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Strollers Buying Guide
What To Look For In A Stroller
you’re about to have a baby and you know you need to buy a stroller.
Wondering what you should look for in your stroller purchase? Here are
some features to think about.
for a stroller seat with enough width and a high seat-back that
reclines fully and is not too high off the ground. The wider, taller
and deeper the stroller seat, the more comfortable baby will be during
the ride. The lower the child sits, the more stable the stroller. Most
seat backs are around 20 inches high, seat bottoms are 10 inches long
and knee-to-foot length is typically around 11 to 12 inches.
seat belt in a car, this series of straps holds the baby or toddler in
the stroller. Generally accepted as the safest way to secure a child,
the harness has two straps at the shoulders, two at the hips and one at
Look For: A harness that is easy to lock and unlock with one hand. It
should be tamper proof and difficult for the toddler to unlock. Look
for padded straps, which are more comfortable for the child, and
adjustable sliders that are easy to operate with one hand.
the frame of a bicycle, the platform that the stroller is built on is
very important as it will determine the appearance and durability as
well as its ability to carry loads and keep the child safe.
Look For: A one-piece unit made of aluminum with welded joints and
rounded surfaces is ideal.
What do avoid: Rough edges and joints secured by plastic fittings;
spaces or gaps where little hands and feet can slip through and get
height of a stroller handlebar is a bigger issue with tall parents.
When testing a stroller, make sure that your back is not hunched over
while you’re pushing the stroller. For parents or caregivers who are
not approximately the same height, the best bet is an adjustable
handlebar that can go between 32 inches and up to 42 inches (most
handlebars are around 40 inches high).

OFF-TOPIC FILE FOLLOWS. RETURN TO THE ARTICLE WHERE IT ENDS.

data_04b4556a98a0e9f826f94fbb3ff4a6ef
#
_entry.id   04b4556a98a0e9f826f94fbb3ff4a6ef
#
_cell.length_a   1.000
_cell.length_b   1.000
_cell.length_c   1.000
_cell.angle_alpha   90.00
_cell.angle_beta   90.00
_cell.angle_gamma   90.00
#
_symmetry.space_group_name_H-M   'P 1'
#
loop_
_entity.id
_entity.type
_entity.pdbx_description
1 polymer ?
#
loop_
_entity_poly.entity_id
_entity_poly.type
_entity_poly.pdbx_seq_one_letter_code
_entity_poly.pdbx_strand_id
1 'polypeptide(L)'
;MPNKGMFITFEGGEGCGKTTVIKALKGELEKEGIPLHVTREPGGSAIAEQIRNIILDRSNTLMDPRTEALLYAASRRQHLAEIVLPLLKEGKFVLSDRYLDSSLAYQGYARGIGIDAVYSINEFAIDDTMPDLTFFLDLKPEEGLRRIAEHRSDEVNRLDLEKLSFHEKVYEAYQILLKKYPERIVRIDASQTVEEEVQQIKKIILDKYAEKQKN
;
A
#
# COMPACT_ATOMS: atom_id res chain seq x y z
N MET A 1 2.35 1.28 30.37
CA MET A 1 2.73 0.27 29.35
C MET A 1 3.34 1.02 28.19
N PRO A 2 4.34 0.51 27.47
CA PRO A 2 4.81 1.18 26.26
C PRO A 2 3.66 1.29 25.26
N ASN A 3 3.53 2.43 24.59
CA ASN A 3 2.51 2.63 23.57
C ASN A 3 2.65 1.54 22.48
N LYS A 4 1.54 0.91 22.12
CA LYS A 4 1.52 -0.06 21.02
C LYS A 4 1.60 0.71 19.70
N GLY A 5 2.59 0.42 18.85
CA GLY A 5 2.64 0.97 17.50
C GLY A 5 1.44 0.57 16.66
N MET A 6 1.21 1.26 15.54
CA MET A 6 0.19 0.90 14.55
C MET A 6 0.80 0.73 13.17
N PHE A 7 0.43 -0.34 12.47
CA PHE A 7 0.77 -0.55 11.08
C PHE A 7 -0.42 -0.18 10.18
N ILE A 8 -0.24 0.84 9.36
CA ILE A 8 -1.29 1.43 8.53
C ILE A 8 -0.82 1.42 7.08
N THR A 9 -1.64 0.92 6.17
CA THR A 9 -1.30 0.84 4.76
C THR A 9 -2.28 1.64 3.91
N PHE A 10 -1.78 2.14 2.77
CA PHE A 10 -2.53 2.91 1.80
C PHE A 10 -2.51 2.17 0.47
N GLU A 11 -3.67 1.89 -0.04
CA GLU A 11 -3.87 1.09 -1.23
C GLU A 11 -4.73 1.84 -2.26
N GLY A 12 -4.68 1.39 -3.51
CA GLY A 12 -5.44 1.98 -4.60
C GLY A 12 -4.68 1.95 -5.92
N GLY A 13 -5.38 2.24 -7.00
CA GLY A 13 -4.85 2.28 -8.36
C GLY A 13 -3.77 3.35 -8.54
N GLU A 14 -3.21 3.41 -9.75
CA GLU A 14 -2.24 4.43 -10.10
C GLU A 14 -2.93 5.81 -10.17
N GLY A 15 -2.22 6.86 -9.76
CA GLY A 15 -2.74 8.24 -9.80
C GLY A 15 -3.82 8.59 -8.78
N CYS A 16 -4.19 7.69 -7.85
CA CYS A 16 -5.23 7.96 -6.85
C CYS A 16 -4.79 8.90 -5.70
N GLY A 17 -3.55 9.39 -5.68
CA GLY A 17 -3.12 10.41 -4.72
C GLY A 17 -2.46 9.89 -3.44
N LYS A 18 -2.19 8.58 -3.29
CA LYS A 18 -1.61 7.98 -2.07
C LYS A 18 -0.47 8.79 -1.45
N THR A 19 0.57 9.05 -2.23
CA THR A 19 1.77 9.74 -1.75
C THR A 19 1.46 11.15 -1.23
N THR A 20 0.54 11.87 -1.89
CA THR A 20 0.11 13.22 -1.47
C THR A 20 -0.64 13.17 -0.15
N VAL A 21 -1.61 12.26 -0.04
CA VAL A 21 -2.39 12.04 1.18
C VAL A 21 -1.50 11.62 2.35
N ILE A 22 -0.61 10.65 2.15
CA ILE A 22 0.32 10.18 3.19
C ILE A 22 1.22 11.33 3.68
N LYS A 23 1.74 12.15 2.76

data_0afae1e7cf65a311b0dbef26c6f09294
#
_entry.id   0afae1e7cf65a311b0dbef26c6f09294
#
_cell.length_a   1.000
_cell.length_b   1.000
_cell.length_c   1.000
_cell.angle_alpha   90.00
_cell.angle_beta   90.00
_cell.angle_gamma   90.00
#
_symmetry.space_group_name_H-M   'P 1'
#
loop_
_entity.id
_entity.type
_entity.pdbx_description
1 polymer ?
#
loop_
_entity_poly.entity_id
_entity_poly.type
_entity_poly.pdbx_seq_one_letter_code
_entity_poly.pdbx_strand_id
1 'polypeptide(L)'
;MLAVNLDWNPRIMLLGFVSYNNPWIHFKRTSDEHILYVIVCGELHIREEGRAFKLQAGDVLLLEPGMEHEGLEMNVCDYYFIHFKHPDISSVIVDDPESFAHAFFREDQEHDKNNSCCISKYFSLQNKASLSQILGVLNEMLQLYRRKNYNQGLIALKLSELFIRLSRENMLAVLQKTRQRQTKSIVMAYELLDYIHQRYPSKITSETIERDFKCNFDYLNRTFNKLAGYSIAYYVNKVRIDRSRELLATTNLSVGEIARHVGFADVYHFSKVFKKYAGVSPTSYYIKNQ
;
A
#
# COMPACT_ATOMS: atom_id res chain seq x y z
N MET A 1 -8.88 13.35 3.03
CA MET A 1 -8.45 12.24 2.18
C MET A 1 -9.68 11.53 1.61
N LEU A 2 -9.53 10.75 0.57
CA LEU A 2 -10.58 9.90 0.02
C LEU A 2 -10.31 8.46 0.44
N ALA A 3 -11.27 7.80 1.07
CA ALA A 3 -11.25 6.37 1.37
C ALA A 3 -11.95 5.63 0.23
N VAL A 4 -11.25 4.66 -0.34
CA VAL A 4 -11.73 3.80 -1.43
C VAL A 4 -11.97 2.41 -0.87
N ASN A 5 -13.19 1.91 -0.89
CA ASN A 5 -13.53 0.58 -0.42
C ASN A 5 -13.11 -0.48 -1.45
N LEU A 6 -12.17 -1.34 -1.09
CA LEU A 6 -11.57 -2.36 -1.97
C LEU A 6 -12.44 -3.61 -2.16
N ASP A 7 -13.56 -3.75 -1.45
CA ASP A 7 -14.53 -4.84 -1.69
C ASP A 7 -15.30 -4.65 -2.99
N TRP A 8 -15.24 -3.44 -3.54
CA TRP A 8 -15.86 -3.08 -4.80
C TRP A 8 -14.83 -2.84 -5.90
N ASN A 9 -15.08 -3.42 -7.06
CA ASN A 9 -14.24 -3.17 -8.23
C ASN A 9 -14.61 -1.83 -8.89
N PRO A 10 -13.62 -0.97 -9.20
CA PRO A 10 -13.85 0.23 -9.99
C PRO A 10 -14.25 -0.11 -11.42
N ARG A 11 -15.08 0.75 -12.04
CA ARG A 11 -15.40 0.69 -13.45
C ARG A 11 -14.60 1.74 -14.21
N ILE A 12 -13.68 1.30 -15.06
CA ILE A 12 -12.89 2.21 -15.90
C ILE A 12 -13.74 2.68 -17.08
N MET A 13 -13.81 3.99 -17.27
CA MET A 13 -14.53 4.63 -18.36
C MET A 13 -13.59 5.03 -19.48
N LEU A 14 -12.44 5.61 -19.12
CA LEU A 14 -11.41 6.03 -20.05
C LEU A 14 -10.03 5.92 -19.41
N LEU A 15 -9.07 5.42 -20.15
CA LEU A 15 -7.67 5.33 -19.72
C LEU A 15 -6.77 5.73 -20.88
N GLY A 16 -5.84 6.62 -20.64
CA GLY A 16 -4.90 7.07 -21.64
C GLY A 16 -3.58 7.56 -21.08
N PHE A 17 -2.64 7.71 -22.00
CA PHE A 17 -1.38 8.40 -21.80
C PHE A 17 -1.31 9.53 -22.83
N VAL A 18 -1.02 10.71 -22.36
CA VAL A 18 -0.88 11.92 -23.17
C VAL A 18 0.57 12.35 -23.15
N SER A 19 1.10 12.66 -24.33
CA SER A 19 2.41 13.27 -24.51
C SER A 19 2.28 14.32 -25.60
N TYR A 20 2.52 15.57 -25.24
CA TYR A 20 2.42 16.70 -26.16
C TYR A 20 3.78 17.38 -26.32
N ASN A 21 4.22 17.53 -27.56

Look For: Handlebar height is the distance from your elbow to the
ground when standing straight. If your forearm is parallel to the
ground as you grip the handlebar while standing straight, the handlebar
is the right height for you.
parking and tether are the three most common brake formats. The better
the stroller, the more likely it will have all three options. The most
basic (and cheaper) strollers have only one brake format.
Does: Applies stopping power to the front wheel only.
Best For: High-end strollers usually have a hand brake mounted on the
handlebar, which makes them ideal for strolling around the city. This
kind of brake is not intended to stop a speeding stroller pushed by a
Does: Stops a stationary stroller from moving.
For: Urban parents who commute with a stroller on the bus or subway;
for those who live in hilly cities and stop-and-go frequently, such as
those who need to wait up for a walking child or a dog.
Does: It stops the stroller as a last resort. At one end the strap or
tether is fixed to the stroller (usually the rear axle) and to your
wrist (usually through a loop) at the other end.
with storage allow on-the-go parents to carry all sorts of things, from
groceries to a diaper bag, cell phone and toys for the child. The
storage compartment should be easy to access and offer adequate room
for you to store essentials. Storage areas
are most commonly under-seat basket, side compartments and